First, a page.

On the eve of Spaghetti's 40th birthday in 2012, Fierce Festival mounted a sequel of sorts to the Fine Rats happening when they invited artist Graeme Miller to lay down Track, his "moveable participatory installation." 100 metres of rails ran beneath the M6 and parallel with the Tame, a team of T-shirted volunteers slowly pulling camera dollies bearing horizontal audience members. Despite the rattle and roar overhead I remember a feeling of submission and peace as I lay down to be tugged along through the edgelands, trees and sky giving way to a soaring concrete ceiling. The main thing that struck me that day, given the chance to gaze up at this structure without distraction, was the sheer number of cracks. This has been an anxious refrain throughout the junction's existence, forever adorned with scaffolding and in need of patching up. Every now and again someone from the Highways Agency will pop up on the news to speak in soothing tones: "This structure is designed to last in excess of a hundred years." Next year we'll be halfway there, and a century really doesn't seem that long for a cathedral.

Aside from ongoing concerns about its longevity and its environmental impact, Birmingham is more bullish about the junction these days. Along with the late Central Library and the now-dormant New Street signal box it has become a popular subject for art prints. Steven Knight, the city's unofficial global spokesperson, sung its praises after making it look moody and magnificent in the opening sequence of Locke (dir: Steven Knight, 2013). "Spaghetti Junction is the most beautiful thing you’ve ever seen at night... I would love an artist to come along and to do an installation and make a work of art of it.” Fifty years ago MP Julius Silverman also described it as a work of art, but in far more damning terms. The Gravelly Hill Interchange is the product of a particular moment, and having witnessed the loss of so many brutalist landmarks Birmingham is perhaps beginning to appreciate it as a rare asset.

In fact an artist has been working beneath Spaghetti Junction for several years on and off. On a grey Thursday in March 2014, former A&R man and KLF prankster Bill Drummond made a 'ceremonial entrance' along the Grand Union, following in the slipstream of Cliff's hovercraft on a raft made from his own bed. A cargo of 400 daffodils was deposited halfway down a canal tunnel, illuminated by a saintly shaft of light from the road above, to begin a three-month residency with Birmingham gallery Eastside Projects which encompassed bed-building, drum-banging, cake-baking and many other apparently simple activities. This was the launch of The 25 Paintings, a 14-year world tour during which the same "jobs" will be performed in cities including Belgrade, Kolkata, Kuala Lumpur and Damascus - all places with personal significance for Drummond. It seems that this subterranean canalside spot will remain a thread throughout. He has returned at least once a year since to paint a new sign on the tunnel wall, announcing the next chapter. In 2016 he brought a Romanian group called Band of Gypsies, who Brummies may remember busking at the bottom of the Pallasades ramp. It was a week after the Brexit referendum, and they were filmed performing a raucous, moving take on Beethoven's Ode to Joy.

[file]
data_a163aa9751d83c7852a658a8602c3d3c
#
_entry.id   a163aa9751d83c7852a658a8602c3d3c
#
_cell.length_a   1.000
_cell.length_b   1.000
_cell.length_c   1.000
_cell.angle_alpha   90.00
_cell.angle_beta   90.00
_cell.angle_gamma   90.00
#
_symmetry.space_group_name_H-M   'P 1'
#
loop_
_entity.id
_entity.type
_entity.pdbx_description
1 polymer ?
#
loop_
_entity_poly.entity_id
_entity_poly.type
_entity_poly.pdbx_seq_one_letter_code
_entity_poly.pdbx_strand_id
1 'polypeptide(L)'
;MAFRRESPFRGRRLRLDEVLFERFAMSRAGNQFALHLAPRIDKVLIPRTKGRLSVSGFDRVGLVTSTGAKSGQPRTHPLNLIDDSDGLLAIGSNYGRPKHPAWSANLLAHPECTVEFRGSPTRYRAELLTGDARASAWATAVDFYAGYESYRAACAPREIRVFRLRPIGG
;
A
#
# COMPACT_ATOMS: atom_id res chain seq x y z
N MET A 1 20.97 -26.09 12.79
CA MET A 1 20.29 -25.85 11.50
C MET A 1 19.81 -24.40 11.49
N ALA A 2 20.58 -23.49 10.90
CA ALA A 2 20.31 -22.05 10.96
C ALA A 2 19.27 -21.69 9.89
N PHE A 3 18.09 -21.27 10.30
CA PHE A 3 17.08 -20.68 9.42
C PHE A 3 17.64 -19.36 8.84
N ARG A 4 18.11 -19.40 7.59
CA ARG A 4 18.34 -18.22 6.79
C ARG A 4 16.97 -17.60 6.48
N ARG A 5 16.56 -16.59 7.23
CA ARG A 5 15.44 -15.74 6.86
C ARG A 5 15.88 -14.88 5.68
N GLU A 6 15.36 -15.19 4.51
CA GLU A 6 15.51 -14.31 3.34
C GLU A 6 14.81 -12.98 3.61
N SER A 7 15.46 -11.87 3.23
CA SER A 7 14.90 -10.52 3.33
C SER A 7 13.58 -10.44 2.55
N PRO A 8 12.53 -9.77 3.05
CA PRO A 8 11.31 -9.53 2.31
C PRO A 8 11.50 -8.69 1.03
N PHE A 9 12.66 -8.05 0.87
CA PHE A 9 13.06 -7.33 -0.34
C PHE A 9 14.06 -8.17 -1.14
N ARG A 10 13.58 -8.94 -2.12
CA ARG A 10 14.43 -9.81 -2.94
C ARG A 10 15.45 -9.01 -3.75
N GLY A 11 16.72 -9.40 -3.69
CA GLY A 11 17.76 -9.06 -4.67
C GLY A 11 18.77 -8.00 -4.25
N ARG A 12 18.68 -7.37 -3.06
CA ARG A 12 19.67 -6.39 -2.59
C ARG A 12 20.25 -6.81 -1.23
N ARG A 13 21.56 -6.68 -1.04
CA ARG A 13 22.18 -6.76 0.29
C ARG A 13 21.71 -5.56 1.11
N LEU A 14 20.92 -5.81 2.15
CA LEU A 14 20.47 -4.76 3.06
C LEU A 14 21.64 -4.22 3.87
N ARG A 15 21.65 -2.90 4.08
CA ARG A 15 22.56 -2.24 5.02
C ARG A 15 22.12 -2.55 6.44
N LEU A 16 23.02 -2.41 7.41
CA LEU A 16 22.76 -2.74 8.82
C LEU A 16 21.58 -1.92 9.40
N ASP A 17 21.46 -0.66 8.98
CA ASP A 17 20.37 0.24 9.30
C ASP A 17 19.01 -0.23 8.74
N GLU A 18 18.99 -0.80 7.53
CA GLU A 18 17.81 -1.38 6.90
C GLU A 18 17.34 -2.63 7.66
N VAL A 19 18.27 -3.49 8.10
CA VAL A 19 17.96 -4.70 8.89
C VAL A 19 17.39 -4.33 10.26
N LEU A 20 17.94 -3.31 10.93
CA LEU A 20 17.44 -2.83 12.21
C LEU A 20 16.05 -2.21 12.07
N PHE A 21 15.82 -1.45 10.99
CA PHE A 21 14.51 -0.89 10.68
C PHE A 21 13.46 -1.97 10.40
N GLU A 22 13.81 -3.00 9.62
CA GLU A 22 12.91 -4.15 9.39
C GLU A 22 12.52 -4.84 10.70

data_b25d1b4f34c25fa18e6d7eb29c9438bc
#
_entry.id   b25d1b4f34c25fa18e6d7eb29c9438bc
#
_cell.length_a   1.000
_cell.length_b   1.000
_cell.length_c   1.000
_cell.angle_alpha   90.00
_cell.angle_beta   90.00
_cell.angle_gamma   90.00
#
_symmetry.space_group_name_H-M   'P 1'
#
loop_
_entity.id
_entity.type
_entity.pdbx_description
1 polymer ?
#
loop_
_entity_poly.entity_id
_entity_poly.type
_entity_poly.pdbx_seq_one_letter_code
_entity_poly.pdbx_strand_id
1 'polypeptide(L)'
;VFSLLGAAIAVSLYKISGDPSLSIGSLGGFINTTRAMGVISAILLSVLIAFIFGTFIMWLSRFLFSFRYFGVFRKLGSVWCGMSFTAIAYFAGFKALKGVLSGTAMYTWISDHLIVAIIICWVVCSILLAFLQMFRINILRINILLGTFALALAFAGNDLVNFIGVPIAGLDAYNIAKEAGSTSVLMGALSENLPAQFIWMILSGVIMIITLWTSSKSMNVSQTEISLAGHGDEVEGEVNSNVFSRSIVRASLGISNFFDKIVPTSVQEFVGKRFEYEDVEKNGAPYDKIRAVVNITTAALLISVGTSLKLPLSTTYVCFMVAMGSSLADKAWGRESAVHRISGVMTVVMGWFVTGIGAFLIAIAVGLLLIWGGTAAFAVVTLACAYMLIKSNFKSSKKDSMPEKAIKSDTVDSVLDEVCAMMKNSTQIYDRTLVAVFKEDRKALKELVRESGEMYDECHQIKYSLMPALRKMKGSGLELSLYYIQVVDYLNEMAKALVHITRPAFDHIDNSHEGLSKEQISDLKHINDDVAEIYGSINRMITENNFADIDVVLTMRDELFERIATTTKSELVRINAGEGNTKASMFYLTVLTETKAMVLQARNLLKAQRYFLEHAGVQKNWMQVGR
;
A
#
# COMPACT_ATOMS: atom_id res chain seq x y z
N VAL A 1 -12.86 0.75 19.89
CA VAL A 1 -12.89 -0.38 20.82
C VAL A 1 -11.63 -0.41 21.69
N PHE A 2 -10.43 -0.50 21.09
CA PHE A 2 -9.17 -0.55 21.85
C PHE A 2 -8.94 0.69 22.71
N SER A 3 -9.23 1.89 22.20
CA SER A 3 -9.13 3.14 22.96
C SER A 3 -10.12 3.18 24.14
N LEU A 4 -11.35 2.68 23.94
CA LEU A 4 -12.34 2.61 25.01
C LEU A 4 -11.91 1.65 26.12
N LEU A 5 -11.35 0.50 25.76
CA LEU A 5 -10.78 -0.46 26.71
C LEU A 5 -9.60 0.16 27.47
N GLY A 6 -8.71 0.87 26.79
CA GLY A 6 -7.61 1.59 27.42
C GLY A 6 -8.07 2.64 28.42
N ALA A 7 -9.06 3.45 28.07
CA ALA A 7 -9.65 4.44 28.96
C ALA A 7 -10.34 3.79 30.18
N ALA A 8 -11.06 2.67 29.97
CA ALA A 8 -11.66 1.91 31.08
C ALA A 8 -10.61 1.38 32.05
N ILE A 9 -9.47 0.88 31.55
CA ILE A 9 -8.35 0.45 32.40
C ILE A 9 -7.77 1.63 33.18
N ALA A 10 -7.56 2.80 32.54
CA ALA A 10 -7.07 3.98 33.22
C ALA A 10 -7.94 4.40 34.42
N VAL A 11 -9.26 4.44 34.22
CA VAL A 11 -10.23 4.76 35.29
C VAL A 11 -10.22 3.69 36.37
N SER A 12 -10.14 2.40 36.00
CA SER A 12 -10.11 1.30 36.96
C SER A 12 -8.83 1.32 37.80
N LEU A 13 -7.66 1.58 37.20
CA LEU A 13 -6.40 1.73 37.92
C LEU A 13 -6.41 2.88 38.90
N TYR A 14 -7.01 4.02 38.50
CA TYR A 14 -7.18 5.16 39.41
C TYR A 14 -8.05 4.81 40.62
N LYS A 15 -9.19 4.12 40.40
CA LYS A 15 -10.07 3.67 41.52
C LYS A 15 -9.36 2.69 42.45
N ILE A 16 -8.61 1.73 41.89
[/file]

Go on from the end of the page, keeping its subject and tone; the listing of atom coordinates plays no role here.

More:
While Steven Knight may have been envisaging something grand like the Angel of the North or Adam's towers, Drummond's preference is for barely visible termite art. "For me, there is little difference between the games at the Colosseum, Soviet realism, U2 playing a stadium gig, a Spielberg movie, a Jackson Pollock hanging on the walls of MOMA, or for that matter whatever is currently drawing the crowds in the Turbine Hall. It is all the big bullying art of the dominant culture telling us who knows best." As it happens Spielberg was also under Spaghetti Junction during the summer of 2016, shooting Ready Player One's climactic chase scene between the very pillars used in Gangsters four decades previously. Asked why he had picked Birmingham, the director's answer would have warmed the heart of our Yankophile post-war planners: "There are few places in England that can pass for America, and Birmingham filled the bill."

So why did Drummond opt for the monolithic Spaghetti Junction as the basecamp for his self-styled 'small art'? As a student in the early 70s he hitch-hiked between art school in Liverpool and home in Corby, and this stretch of the M6 left an abiding impression. "It was for those few seconds as I stared down at all of the twisting and turning highways beneath us that I knew I was experiencing something that rightfully should only be experienced by my future great, great grandchildren." He goes on to recount a 1973 trip when he found himself lost beneath these highways, bedded down for the night on the towpath and had a Black Sabbath dream in which he discovered the gateway to the Underworld.

Although I've never glimpsed Hades down there, the wonder and future-shock which Drummond describes definitely rings a bell for me. Like many others my first encounter with Birmingham as a kid was via junction 6, in my case from the north. I still think this is the best way to approach it, ideally at sunset, following the exit up and over till you hit the crest and see the whole place basking in pinky-orange light - gasometers, tower-blocks, Villa Park and the city centre beyond. My Big Ben. My Golden Gate. My Spaghetti Junction.

A Brief Cultural History of Spaghetti Junction, by Ian Francis, appears in a new book called 'Back To The Future', an informal collection of essays, illustrations and photos about architecture, housing and modernism in Birmingham. Photo: Tom Bird